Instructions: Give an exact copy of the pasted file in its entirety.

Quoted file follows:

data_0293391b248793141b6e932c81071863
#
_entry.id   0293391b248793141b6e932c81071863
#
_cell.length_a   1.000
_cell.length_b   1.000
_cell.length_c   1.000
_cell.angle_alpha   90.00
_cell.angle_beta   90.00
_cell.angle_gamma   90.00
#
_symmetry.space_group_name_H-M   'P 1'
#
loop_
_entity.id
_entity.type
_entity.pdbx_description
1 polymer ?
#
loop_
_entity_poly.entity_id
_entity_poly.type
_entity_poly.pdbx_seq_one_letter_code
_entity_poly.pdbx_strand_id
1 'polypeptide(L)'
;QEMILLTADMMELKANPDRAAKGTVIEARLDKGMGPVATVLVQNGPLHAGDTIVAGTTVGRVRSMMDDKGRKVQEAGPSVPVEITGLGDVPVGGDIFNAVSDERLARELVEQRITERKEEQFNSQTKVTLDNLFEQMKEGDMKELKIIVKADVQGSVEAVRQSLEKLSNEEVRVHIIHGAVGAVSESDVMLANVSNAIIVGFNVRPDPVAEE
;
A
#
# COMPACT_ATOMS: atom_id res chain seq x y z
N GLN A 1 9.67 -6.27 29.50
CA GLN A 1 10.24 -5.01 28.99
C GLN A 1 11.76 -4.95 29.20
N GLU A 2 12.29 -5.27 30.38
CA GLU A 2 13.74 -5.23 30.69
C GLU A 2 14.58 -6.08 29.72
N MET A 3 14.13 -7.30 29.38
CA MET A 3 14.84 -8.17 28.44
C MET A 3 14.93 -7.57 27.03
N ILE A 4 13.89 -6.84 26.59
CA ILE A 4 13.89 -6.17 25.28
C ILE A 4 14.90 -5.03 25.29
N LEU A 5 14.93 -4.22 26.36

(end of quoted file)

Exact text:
data_0293391b248793141b6e932c81071863
#
_entry.id   0293391b248793141b6e932c81071863
#
_cell.length_a   1.000
_cell.length_b   1.000
_cell.length_c   1.000
_cell.angle_alpha   90.00
_cell.angle_beta   90.00
_cell.angle_gamma   90.00
#
_symmetry.space_group_name_H-M   'P 1'
#
loop_
_entity.id
_entity.type
_entity.pdbx_description
1 polymer ?
#
loop_
_entity_poly.entity_id
_entity_poly.type
_entity_poly.pdbx_seq_one_letter_code
_entity_poly.pdbx_strand_id
1 'polypeptide(L)'
;QEMILLTADMMELKANPDRAAKGTVIEARLDKGMGPVATVLVQNGPLHAGDTIVAGTTVGRVRSMMDDKGRKVQEAGPSVPVEITGLGDVPVGGDIFNAVSDERLARELVEQRITERKEEQFNSQTKVTLDNLFEQMKEGDMKELKIIVKADVQGSVEAVRQSLEKLSNEEVRVHIIHGAVGAVSESDVMLANVSNAIIVGFNVRPDPVAEE
;
A
#
# COMPACT_ATOMS: atom_id res chain seq x y z
N GLN A 1 9.67 -6.27 29.50
CA GLN A 1 10.24 -5.01 28.99
C GLN A 1 11.76 -4.95 29.20
N GLU A 2 12.29 -5.27 30.38
CA GLU A 2 13.74 -5.23 30.69
C GLU A 2 14.58 -6.08 29.72
N MET A 3 14.13 -7.30 29.38
CA MET A 3 14.84 -8.17 28.44
C MET A 3 14.93 -7.57 27.03
N ILE A 4 13.89 -6.84 26.59
CA ILE A 4 13.89 -6.17 25.28
C ILE A 4 14.90 -5.03 25.29
N LEU A 5 14.93 -4.22 26.36